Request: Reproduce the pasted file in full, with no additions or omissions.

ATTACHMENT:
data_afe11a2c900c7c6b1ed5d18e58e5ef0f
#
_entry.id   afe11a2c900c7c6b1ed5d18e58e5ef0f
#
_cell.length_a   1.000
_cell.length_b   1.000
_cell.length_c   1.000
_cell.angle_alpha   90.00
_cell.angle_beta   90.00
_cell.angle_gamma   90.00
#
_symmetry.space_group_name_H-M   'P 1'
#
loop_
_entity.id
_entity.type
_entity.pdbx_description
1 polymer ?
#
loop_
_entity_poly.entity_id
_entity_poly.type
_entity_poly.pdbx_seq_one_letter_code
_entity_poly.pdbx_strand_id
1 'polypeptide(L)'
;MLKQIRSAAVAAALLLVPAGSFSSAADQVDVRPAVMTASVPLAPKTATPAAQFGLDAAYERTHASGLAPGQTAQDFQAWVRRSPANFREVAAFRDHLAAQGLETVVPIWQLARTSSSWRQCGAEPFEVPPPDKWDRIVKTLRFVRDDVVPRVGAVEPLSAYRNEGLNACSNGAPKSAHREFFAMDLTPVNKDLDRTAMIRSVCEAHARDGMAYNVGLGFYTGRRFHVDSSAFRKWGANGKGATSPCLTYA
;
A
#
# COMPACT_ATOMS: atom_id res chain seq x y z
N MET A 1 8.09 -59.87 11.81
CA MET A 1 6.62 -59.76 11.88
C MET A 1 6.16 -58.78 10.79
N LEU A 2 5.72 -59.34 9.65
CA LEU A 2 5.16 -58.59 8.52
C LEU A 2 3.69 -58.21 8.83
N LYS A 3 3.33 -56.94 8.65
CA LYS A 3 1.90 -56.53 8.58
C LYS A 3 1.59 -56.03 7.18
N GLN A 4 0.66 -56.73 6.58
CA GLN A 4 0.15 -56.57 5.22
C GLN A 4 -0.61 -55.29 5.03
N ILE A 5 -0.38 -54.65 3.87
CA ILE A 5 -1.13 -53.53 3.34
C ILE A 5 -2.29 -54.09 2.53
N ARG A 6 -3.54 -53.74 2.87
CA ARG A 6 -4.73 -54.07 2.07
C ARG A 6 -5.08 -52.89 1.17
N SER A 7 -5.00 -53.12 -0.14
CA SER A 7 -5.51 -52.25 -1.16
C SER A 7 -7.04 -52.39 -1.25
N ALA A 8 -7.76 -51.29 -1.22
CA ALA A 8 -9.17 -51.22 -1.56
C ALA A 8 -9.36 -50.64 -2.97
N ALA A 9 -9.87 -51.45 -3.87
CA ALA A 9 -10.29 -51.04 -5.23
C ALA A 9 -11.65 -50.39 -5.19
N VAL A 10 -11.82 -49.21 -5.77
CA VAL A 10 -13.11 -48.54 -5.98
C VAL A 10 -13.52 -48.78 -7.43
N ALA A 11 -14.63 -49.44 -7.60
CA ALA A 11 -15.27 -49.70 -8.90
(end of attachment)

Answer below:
data_afe11a2c900c7c6b1ed5d18e58e5ef0f
#
_entry.id   afe11a2c900c7c6b1ed5d18e58e5ef0f
#
_cell.length_a   1.000
_cell.length_b   1.000
_cell.length_c   1.000
_cell.angle_alpha   90.00
_cell.angle_beta   90.00
_cell.angle_gamma   90.00
#
_symmetry.space_group_name_H-M   'P 1'
#
loop_
_entity.id
_entity.type
_entity.pdbx_description
1 polymer ?
#
loop_
_entity_poly.entity_id
_entity_poly.type
_entity_poly.pdbx_seq_one_letter_code
_entity_poly.pdbx_strand_id
1 'polypeptide(L)'
;MLKQIRSAAVAAALLLVPAGSFSSAADQVDVRPAVMTASVPLAPKTATPAAQFGLDAAYERTHASGLAPGQTAQDFQAWVRRSPANFREVAAFRDHLAAQGLETVVPIWQLARTSSSWRQCGAEPFEVPPPDKWDRIVKTLRFVRDDVVPRVGAVEPLSAYRNEGLNACSNGAPKSAHREFFAMDLTPVNKDLDRTAMIRSVCEAHARDGMAYNVGLGFYTGRRFHVDSSAFRKWGANGKGATSPCLTYA
;
A
#
# COMPACT_ATOMS: atom_id res chain seq x y z
N MET A 1 8.09 -59.87 11.81
CA MET A 1 6.62 -59.76 11.88
C MET A 1 6.16 -58.78 10.79
N LEU A 2 5.72 -59.34 9.65
CA LEU A 2 5.16 -58.59 8.52
C LEU A 2 3.69 -58.21 8.83
N LYS A 3 3.33 -56.94 8.65
CA LYS A 3 1.90 -56.53 8.58
C LYS A 3 1.59 -56.03 7.18
N GLN A 4 0.66 -56.73 6.58
CA GLN A 4 0.15 -56.57 5.22
C GLN A 4 -0.61 -55.29 5.03
N ILE A 5 -0.38 -54.65 3.87
CA ILE A 5 -1.13 -53.53 3.34
C ILE A 5 -2.29 -54.09 2.53
N ARG A 6 -3.54 -53.74 2.87
CA ARG A 6 -4.73 -54.07 2.07
C ARG A 6 -5.08 -52.89 1.17
N SER A 7 -5.00 -53.12 -0.14
CA SER A 7 -5.51 -52.25 -1.16
C SER A 7 -7.04 -52.39 -1.25
N ALA A 8 -7.76 -51.29 -1.22
CA ALA A 8 -9.17 -51.22 -1.56
C ALA A 8 -9.36 -50.64 -2.97
N ALA A 9 -9.87 -51.45 -3.87
CA ALA A 9 -10.29 -51.04 -5.23
C ALA A 9 -11.65 -50.39 -5.19
N VAL A 10 -11.82 -49.21 -5.77
CA VAL A 10 -13.11 -48.54 -5.98
C VAL A 10 -13.52 -48.78 -7.43
N ALA A 11 -14.63 -49.44 -7.60
CA ALA A 11 -15.27 -49.70 -8.90